Posted in Fatherhood

Dory, Sesame Street, and Why Characters Matter

By Rob Siebert
Fanboy Wonder

Baby Primary Ignition is slowly but surely learning to talk. Two of her favorite words are “Dah-wee” and “Mo.” Which are apparently baby talk for “Dory” and “Nemo.”

The older she gets, the more I’m starting to realize just how much mass media characters matter, especially when kids take to them so early in life. They become a big part of how they discover and relate to the world around them.

I couldn’t help but compare Baby’s love of Dory to my love of Sesame Street when I was about that age (she’s one and a half). In the mid ’80s, Bert and Ernie were it for me. Bert specifically, for some reason. I had these little stuffed Bert and Ernie dolls, and my mother tells me Bert went everywhere with me. Perhaps even at that young age I realized I’d one day, like Bert, be a nerd with a nasally voice.

Actually, those Bert and Ernie dolls have ended up in Baby’s toy chest. I actually get a pretty big nostalgic kick out of seeing her play with them.

The wife and I haven’t exposed Baby to Sesame Street yet, largely because we don’t subscribe to HBO Max these days (I guess the Justice League “Snyder Cut” didn’t draw us in.). Full episodes are available on YouTube, though. So I imagine it’s only a matter of time before Elmo’s voice echoes off the walls of the Siebert house for hours at a time.

I don’t want to dislike Elmo. He was around when I was a kid. But too much of anything, and I tend to turn against it…

Maybe we’ll reach a compromise with Daniel Tiger. He’s the stand-in for Mister Rogers these days, right?

Email Rob at primaryignition@yahoo.com, or check us out on Twitter.

Posted in Fatherhood, Movies

Intro to Tarzan

By Rob Siebert
Fanboy Wonder

At one and a half years old, Baby Primary Ignition doesn’t see a great deal of TV. But she has been exposed very selectively. We have a Disney+ subscription at the PI household. She loves the Frozen movies, Finding Nemo and Finding Dory, and as we very recently found out, Tarzan.

Released in 1999, Tarzan came down the pipe a little late for Mrs. Primary Ignition and I. But she recently turned it on for Baby, and was amazed at how responsive she was to the opening sequence. So much that she showed it to us this morning.

The sequence that’s pretty dramatic even by Disney standards. Baby Tarzan loses his parents to a leopard attack, and we see blood next to their shrouded corpses. This is after said leopard kills a baby gorilla. So of course, the gorilla’s mom adopts baby Tarzan, and we’ve got ourselves a movie.

As she gets old, Baby has started to point to things and say, “What’s that?” (In her own special toddler language, of course.) She was quite responsive during the movie’s opening, as Tarzan and his parents escape a fiery blaze. She also responded to the gorillas. Animals of all sorts are big with her. She’s started to point to different ones and say “Cow,” “Sheep,” etc. She also calls fish “elmo,” which we think is supposed to be Nemo.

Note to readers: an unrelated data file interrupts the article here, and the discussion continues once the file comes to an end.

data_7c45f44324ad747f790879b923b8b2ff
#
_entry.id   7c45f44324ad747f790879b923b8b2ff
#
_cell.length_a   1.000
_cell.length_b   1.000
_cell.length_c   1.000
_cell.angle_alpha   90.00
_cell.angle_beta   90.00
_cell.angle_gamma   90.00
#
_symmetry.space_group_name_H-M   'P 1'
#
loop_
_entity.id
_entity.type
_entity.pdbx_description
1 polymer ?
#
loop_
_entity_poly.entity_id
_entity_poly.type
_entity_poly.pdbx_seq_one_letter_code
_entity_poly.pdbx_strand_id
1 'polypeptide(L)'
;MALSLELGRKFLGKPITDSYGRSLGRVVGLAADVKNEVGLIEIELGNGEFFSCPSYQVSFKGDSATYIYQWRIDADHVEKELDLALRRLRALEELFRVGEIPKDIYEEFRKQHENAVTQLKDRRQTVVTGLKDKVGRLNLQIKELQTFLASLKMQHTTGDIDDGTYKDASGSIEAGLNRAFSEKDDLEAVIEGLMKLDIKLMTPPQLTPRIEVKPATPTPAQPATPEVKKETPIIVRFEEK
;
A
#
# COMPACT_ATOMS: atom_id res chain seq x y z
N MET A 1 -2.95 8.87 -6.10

But what really surprised us was her reaction to the bloodthirsty leopard. When the tiger leapt out and attacked, she actually called out “No!” She wasn’t afraid for herself, but the characters on screen.

It’s both scary and exciting to think that she’s becoming more aware and responsive to the world around her. That can only mean being a parent is about to become harder, and we’ve got to make more small decisions about what content is and isn’t appropriate for her. My days of watching John Oliver while she plays nearby may nearly be over.

Then again, we just showed her a movie where a ferocious leopard kills two humans and a baby gorilla. So maybe the child psyche is more durable than we give it credit for.

Incidentally, that Phil Collins soundtrack? Highly underrated.

Email Rob at primaryignition@yahoo.com, or check us out on Twitter.

Posted in Fatherhood, Movies

Finding Nemo: A Horror Film

By Rob Siebert
Fanboy Wonder

Finding Nemo is a great movie. But it should really come with a parental warning. Not for the kids, but for the adults.

Before you’re a parent, Finding Nemo is a fun, heart-felt family movie. But as a father with introvert tendencies, Finding Nemo becomes a kind of horror movie.

Think about it: The kid gets abducted before the dad’s eyes by masked Australians dressed in black, and the only way to save him is to travel across the planet with some loud, ditsy broad who won’t stop singing and talking about whales. And apparently somebody slipped you a hallucinogen because everybody looks like a fish.

Honestly, it’s a degree or two away from being a Taken movie.

Email Rob at primaryignition@yahoo.com, or check us out on Twitter.